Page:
Archive for August, 2010

And NPR discovers food trucks

August 2010

The Consort had a field day at his CUNY gig comparing the price of Time magazine by subscription with a Starbucks — you can now get five copies for one cup. Even that might be too cheap, though, given the bizarre Organic v Supermarket piece it ran. Just consider: When it came to beef, organic was not even an option, but a friend snared yet another plug for his feedlot stuff. And the presentation was all Organic Fail when the results were nuanced. I guess something had to wrap around the ad for the the anti-fat drug du jour. But even that was not as bad as the wildly ill-timed op-ed the hometown paper ran against locavorism. Right in the middle of a huge recall of industrial eggs is not the best moment to throw up some lies, damn lies and statistics. Right at peak tomato season is not the best month to compare hothouse tomatoes and California hardballs. Right when everyone has moved beyond food miles to the bigger picture is not the savviest hour to engage in fuzzy math. Smarter people than I, particularly at Grist, seized on the hugest problem with the piece, though. Those of us who choose to buy as much local food as we can aren’t doing it for only one reason. Just to name one, we’re dabbling in real estate. Every perfect $5 heirloom tomato could help keep a farm in business and a Gekko out of a trophy house on the Hudson.

Highlights for Children, w/edible souvenirs

August 2010

One other reason to buy local food: You can feel really smug when the rest of America is in freak-out mode after nearly half a billion supermarket eggs have been recalled. (Worse than the salmonella was the thought that eggs sold in May might still be in refrigerators — and I thought I was bad at GE pruning.) Nearly 20 years ago I sold an op-ed to the hometown paper on another reason to eat local food: You don’t have to worry about shit in it. Nothing is new today except the scale of the disaster, the fact that one producer can flood the market with literal filth. But my bigger beef is with the hollering machines (formerly known as print megaphones). Just as with the oil gusher and the mine explosion and every other regulatory breakdown, now we’re getting no end of stories breathlessly reporting that “the company had a long history of regulatory issues.” Whatever happened to preventive journalism, to exposing the bad guys before they have poisoned more than a thousand people? Once the manure is out, it’s a little late to be exposing the holes in the barn door.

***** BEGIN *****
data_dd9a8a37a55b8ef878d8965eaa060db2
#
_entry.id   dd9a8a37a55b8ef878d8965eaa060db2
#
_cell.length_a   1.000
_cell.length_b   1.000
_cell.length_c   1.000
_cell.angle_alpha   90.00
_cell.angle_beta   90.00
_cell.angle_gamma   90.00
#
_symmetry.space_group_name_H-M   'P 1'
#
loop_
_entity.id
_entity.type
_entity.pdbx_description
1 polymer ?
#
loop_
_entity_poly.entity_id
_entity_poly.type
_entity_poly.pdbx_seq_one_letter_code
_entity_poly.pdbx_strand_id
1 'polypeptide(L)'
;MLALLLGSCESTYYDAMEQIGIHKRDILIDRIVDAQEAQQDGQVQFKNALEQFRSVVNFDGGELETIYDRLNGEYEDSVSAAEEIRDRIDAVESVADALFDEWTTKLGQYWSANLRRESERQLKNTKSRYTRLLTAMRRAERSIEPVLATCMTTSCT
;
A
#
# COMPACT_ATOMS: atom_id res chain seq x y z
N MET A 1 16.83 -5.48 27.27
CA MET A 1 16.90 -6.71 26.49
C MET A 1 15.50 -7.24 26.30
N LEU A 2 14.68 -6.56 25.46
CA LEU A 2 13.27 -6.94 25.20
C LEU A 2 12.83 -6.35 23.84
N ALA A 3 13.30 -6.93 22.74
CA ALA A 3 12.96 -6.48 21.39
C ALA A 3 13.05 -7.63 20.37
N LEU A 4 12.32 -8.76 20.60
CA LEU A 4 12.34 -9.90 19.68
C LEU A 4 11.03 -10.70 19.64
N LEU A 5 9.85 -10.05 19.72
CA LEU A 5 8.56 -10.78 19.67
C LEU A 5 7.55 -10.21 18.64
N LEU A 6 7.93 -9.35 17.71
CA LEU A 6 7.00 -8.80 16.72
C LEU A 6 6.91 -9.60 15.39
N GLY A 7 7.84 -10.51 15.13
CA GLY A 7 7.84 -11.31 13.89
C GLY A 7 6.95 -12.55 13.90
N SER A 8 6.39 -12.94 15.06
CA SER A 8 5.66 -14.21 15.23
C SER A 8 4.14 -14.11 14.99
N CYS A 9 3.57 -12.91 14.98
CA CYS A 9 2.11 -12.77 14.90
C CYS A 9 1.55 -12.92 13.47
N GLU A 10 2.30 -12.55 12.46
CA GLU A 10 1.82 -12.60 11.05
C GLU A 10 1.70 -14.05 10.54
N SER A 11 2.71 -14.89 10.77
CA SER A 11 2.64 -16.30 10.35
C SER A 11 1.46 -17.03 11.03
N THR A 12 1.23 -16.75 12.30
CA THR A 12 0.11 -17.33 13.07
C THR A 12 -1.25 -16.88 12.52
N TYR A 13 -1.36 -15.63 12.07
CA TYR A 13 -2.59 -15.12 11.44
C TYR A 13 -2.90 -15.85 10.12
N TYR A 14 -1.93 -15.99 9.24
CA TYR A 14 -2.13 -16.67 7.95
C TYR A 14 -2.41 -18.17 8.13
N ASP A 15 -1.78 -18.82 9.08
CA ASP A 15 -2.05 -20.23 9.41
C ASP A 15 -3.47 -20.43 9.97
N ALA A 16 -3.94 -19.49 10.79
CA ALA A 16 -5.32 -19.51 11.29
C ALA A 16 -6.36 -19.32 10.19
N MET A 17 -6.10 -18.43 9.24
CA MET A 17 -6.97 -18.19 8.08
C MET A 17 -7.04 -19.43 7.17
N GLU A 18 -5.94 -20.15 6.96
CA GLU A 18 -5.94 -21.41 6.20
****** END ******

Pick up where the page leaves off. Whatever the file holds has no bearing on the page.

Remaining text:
Going Gaultier

August 2010

Just back from Buffalo, I’m pretty amazed at how quickly the poison of the wingnuts’ indictment of Mrs. O for vacationing in the land of “gazpacho soup” seeped into the water supply. In the local counterculture weekly, I spotted an ad for a restaurant that showed her face over a Marie Antoinette reference. Maybe it was meant to be so out-there it was in. Or maybe they forgot “let ’em eat organic carrots” is what’s elitist now.

X marks the position

August 2010

And no wonder the antithesis of the Lump in the Bed has set off a shitstorm by suggesting Americans could maybe eat a little better and move a little more. On each leg of our JetBlue trip, my consort and I sat in an exit row penned in by a guy who probably weighed as much as the two of us put together. (The second offender, interestingly enough, was reading “The Omnivore’s Dilemma.”) Wherever we went in between I had to pull my jaw closed at the sights — a mother so huge she had to ride a cart at Target, a young couple so gigantic their super-sized frozen custards at Kone King disappeared in their ham hands, a slightly older couple in shorts at Wegmans who could have commanded admission in a freak show only 50 years ago. (Judging by the astonishing avoirdupois on display, the chain’s slogan should be: “Where giant people push huge carts.”)